Baking sheets? I got some 1/4 size jelly roll pans form a restaurant supply place. They are likely aluminum, but I use a silicone mat on them. The small size is because of an undersized oven. A half sheet is fine in the average American oven.
Difference between a baking sheet and a jelly roll pan? Lipped edges. I like to oven roast veggies, so a lip was good. Cookie sheets are made to slide off the cookies.
Fitness Minutes: (120)
2,171 5/10/13 11:56 A
Tramontina, which is sold at Wal-Mart, has surprisingly good reviews and it doesn't cost much. Also the cookware at Ikea, if you have one near you, from their 365 line (not the cheaper stuff) is really great. But, I'm not a fan of buying sets since they often have pieces you will very rarely use and just have to find a place to store them. I think you can just piece stuff together that you will actually use for the same cost or less than a set.
My big non-stick skillet is from Ikea, it cost $25 and I use it almost daily. They sell a separate lid for it, so I bought that too, I think it was $10. My smaller non-stick skillet is Kitchen-Aid brand and I bought it at Home Goods (Same as TJ Maxx, Marshall's) for probably $10. Same for my pots.... saucepan is a cheapo one from HomeGoods but it works just fine, and I have a bigger "dutch oven" style 5 qt stainless steel pot with lid that I got at HomeGoods. I also have a Lodge Cast Iron skillet and a Calphalon stainless steel smaller skillet that I use occasionally. My baking sheets are not non-stick, just heavy duty metal (aluminum? not sure) and I bought them at a restaurant supply store. For baking on them I use silicone mats (silpat) and for roasting veggies I put aluminum foil on them for easy cleanup.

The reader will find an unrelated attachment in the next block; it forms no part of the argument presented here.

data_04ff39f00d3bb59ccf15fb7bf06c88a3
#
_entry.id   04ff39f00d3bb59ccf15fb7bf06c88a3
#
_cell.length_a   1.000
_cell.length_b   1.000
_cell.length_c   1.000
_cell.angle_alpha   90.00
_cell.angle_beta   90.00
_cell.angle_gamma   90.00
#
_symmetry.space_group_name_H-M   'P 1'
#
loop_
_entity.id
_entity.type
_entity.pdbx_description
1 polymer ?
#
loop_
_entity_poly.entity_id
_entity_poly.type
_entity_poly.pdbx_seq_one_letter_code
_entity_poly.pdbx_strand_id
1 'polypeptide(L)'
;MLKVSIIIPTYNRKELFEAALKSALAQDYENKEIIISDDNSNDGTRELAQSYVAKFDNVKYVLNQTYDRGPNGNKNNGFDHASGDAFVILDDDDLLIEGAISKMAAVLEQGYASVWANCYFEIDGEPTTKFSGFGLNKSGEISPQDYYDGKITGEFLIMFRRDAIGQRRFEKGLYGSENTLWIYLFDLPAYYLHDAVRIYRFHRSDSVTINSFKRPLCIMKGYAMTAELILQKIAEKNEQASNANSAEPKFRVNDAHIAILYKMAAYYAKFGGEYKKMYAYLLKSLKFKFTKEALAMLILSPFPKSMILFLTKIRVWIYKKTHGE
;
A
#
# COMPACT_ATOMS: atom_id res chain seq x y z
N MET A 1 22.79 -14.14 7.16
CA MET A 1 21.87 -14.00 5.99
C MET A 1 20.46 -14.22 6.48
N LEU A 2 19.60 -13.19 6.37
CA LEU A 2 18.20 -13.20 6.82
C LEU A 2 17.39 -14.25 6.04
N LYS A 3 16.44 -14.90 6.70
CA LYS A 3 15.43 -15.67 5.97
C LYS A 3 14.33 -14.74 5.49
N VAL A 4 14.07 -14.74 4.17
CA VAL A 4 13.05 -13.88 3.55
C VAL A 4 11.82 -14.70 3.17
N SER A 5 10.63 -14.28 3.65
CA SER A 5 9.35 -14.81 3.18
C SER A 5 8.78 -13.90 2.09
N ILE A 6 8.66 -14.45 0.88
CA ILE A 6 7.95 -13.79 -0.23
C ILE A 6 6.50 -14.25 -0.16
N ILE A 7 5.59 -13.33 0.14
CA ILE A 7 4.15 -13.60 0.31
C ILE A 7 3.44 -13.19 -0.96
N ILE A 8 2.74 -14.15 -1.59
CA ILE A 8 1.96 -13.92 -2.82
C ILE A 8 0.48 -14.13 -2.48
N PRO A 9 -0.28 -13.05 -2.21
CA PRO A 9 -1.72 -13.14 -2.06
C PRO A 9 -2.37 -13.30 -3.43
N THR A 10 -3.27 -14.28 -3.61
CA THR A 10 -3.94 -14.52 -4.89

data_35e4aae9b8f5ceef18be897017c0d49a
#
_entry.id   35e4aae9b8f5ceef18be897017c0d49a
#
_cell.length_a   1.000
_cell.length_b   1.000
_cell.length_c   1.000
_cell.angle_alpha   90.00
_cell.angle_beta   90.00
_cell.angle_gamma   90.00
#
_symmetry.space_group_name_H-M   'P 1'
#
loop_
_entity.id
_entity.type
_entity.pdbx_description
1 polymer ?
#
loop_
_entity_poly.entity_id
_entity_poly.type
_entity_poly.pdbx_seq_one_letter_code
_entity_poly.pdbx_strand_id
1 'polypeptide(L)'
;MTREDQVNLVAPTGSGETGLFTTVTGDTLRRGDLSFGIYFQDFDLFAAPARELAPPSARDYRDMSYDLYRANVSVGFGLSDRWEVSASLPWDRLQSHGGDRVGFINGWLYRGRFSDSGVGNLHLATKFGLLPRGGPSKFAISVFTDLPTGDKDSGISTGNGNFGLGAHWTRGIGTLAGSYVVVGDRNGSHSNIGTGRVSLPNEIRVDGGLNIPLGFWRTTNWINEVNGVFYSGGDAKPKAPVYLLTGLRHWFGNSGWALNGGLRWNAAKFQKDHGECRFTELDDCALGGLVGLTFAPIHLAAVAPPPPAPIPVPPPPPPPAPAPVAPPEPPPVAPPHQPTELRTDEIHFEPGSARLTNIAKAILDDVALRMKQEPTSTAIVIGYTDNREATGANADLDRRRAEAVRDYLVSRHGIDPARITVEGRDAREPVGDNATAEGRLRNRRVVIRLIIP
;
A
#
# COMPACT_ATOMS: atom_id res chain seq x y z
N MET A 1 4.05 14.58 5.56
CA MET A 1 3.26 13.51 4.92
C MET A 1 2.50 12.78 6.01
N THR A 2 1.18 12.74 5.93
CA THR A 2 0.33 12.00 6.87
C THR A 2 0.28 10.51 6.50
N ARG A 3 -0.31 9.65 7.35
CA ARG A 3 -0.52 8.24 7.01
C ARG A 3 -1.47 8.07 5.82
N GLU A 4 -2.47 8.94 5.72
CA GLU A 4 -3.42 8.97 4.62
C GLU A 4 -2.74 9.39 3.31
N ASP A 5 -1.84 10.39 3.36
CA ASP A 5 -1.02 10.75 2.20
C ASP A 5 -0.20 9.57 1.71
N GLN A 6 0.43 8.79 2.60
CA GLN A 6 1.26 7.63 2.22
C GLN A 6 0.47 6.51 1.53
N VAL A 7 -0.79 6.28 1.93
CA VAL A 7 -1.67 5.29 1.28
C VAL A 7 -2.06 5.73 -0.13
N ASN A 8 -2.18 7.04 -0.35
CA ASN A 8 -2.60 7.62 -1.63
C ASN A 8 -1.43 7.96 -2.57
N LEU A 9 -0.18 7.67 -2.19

Basically you just want to look for something that looks and feels substantial... like a lot of those pans that come in a "kitchen in a box" set like you get in college are pretty thin and flimsy feeling.
If you're wanting to drop some cash on stuff that will last you a looooong time, Calphalon or All Clad is the way to go. But that will run at least $300 to get a decent set going. I plan on asking for that when I get married :)
For non stick I believe ceramic cookware is the best. I picked up 2 kitchenaide skillets at my Marshalls for about $10 each. Ceramic coating is that product they sell on TV that the cheese doesn't stick to.
Also, I have a big Wolfgang Puck stainless chicken fryer with a glass lid that can go in the oven. It is not non-stick but honestly it cleans up better than the non-stick. Another Marshalls buy.
I have two Cuisinart jelly roll pans from there also. Nothing cost more than $15 - $20. Marshalls is like TJ Max depending what part of the country you live in.
Good luck and happy cooking!
I know mine are mix and match, but I love them.
Fitness Minutes: (6,555)
2,543 5/10/13 11:33 A
I know there's a law in effect that forces manufacturers to move away from teflon to other, more environmentally friendly surfaces by 2015 so ceramic is going to be the next thing.
Hi everyone! My pots and pans are reaching the end of their life - the nonstick surface is all scratched and I think they are aluminum underneath, not good. And my baking sheets are sticky even after scrubbing .. too much cooking spray? Time for replacements!! I have had them all since college and have NO idea what the "good" brands are for cooking supplies. Does anyone have a favorite set that they swear by? My husband and I are going shopping this weekend and I'd love to have some suggestions to go by! Thanks!